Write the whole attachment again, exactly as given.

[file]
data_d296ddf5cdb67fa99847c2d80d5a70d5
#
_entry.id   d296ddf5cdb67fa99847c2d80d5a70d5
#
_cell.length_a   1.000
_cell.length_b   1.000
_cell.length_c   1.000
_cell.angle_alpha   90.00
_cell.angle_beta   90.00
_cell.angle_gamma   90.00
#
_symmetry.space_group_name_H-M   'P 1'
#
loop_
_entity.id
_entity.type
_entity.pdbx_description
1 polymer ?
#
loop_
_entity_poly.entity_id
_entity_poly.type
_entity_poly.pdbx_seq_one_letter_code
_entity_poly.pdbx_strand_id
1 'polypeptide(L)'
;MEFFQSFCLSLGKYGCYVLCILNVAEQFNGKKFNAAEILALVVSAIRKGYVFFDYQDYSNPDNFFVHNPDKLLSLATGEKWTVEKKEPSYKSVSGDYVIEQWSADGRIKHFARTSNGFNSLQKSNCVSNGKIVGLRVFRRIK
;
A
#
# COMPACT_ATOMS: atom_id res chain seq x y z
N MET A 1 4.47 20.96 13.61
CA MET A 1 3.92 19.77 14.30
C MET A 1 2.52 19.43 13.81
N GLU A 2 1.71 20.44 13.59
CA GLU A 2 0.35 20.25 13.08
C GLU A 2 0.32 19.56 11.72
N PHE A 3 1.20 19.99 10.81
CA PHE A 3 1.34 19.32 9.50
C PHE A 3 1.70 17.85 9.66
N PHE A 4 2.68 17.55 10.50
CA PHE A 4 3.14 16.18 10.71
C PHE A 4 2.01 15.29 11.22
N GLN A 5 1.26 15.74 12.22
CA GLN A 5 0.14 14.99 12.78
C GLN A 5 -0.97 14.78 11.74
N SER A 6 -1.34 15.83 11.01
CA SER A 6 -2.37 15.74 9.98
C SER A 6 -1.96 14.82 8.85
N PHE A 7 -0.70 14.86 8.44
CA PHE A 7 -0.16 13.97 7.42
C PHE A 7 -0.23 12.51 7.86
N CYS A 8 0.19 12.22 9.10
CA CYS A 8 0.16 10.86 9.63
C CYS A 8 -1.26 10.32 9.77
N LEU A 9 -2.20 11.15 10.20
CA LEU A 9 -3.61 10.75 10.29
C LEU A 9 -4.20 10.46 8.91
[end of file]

data_d296ddf5cdb67fa99847c2d80d5a70d5
#
_entry.id   d296ddf5cdb67fa99847c2d80d5a70d5
#
_cell.length_a   1.000
_cell.length_b   1.000
_cell.length_c   1.000
_cell.angle_alpha   90.00
_cell.angle_beta   90.00
_cell.angle_gamma   90.00
#
_symmetry.space_group_name_H-M   'P 1'
#
loop_
_entity.id
_entity.type
_entity.pdbx_description
1 polymer ?
#
loop_
_entity_poly.entity_id
_entity_poly.type
_entity_poly.pdbx_seq_one_letter_code
_entity_poly.pdbx_strand_id
1 'polypeptide(L)'
;MEFFQSFCLSLGKYGCYVLCILNVAEQFNGKKFNAAEILALVVSAIRKGYVFFDYQDYSNPDNFFVHNPDKLLSLATGEKWTVEKKEPSYKSVSGDYVIEQWSADGRIKHFARTSNGFNSLQKSNCVSNGKIVGLRVFRRIK
;
A
#
# COMPACT_ATOMS: atom_id res chain seq x y z
N MET A 1 4.47 20.96 13.61
CA MET A 1 3.92 19.77 14.30
C MET A 1 2.52 19.43 13.81
N GLU A 2 1.71 20.44 13.59
CA GLU A 2 0.35 20.25 13.08
C GLU A 2 0.32 19.56 11.72
N PHE A 3 1.20 19.99 10.81
CA PHE A 3 1.34 19.32 9.50
C PHE A 3 1.70 17.85 9.66
N PHE A 4 2.68 17.55 10.50
CA PHE A 4 3.14 16.18 10.71
C PHE A 4 2.01 15.29 11.22
N GLN A 5 1.26 15.74 12.22
CA GLN A 5 0.14 14.99 12.78
C GLN A 5 -0.97 14.78 11.74
N SER A 6 -1.34 15.83 11.01
CA SER A 6 -2.37 15.74 9.98
C SER A 6 -1.96 14.82 8.85
N PHE A 7 -0.70 14.86 8.44
CA PHE A 7 -0.16 13.97 7.42
C PHE A 7 -0.23 12.51 7.86
N CYS A 8 0.19 12.22 9.10
CA CYS A 8 0.16 10.86 9.63
C CYS A 8 -1.26 10.32 9.77
N LEU A 9 -2.20 11.15 10.20
CA LEU A 9 -3.61 10.75 10.29
C LEU A 9 -4.20 10.46 8.91